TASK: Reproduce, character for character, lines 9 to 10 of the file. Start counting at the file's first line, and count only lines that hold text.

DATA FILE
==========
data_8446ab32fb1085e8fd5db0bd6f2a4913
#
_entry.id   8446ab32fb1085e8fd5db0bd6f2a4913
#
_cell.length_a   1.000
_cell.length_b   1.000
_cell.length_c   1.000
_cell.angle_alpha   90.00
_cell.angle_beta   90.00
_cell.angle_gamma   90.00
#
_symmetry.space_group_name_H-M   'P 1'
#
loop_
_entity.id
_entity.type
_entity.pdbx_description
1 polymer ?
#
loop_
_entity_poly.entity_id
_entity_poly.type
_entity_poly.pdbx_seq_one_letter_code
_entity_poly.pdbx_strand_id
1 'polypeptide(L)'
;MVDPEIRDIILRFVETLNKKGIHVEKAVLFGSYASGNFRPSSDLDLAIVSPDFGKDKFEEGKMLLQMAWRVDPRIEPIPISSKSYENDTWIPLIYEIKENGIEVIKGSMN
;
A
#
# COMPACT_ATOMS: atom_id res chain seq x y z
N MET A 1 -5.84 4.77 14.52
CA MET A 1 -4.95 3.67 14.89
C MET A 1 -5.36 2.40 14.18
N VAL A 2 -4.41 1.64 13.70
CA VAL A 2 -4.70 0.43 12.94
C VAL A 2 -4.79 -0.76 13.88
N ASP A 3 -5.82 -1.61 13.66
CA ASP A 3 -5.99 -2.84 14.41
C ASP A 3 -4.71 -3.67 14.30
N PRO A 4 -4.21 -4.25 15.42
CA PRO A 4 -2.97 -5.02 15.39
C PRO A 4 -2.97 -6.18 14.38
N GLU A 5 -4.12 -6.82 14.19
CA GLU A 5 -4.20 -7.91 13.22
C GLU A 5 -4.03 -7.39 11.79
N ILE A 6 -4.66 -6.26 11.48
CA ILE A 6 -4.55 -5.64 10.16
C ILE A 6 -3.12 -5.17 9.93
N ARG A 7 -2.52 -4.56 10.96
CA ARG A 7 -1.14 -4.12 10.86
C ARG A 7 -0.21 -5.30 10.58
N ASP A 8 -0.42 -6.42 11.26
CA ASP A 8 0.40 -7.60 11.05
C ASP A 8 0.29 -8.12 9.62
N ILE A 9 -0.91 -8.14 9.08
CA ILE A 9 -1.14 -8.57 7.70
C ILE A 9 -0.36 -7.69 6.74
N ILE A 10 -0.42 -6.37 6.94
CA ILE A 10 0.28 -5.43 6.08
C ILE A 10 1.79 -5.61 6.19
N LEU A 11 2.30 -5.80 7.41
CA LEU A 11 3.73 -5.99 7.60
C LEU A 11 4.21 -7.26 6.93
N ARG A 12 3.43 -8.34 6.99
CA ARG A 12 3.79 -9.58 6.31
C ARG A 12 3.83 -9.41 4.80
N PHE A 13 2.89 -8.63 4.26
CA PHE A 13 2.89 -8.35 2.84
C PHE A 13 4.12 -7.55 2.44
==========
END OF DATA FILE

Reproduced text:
_cell.angle_beta   90.00
_cell.angle_gamma   90.00